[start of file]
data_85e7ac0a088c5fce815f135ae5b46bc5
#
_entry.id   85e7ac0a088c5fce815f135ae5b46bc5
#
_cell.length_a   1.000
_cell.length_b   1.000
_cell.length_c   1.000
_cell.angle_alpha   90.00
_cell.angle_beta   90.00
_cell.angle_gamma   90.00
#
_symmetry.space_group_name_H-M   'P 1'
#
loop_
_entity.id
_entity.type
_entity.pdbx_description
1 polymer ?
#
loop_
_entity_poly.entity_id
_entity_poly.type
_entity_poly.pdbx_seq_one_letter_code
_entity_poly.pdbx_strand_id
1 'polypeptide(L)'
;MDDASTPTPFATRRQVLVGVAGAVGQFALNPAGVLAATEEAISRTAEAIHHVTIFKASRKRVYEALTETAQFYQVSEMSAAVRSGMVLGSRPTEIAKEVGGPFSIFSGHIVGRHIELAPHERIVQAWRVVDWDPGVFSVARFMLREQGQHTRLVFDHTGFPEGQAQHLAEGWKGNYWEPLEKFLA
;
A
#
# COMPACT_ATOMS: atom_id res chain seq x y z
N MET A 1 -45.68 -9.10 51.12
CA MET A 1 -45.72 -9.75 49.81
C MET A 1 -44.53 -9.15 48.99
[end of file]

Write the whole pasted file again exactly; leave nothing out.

data_85e7ac0a088c5fce815f135ae5b46bc5
#
_entry.id   85e7ac0a088c5fce815f135ae5b46bc5
#
_cell.length_a   1.000
_cell.length_b   1.000
_cell.length_c   1.000
_cell.angle_alpha   90.00
_cell.angle_beta   90.00
_cell.angle_gamma   90.00
#
_symmetry.space_group_name_H-M   'P 1'
#
loop_
_entity.id
_entity.type
_entity.pdbx_description
1 polymer ?
#
loop_
_entity_poly.entity_id
_entity_poly.type
_entity_poly.pdbx_seq_one_letter_code
_entity_poly.pdbx_strand_id
1 'polypeptide(L)'
;MDDASTPTPFATRRQVLVGVAGAVGQFALNPAGVLAATEEAISRTAEAIHHVTIFKASRKRVYEALTETAQFYQVSEMSAAVRSGMVLGSRPTEIAKEVGGPFSIFSGHIVGRHIELAPHERIVQAWRVVDWDPGVFSVARFMLREQGQHTRLVFDHTGFPEGQAQHLAEGWKGNYWEPLEKFLA
;
A
#
# COMPACT_ATOMS: atom_id res chain seq x y z
N MET A 1 -45.68 -9.10 51.12
CA MET A 1 -45.72 -9.75 49.81
C MET A 1 -44.53 -9.15 48.99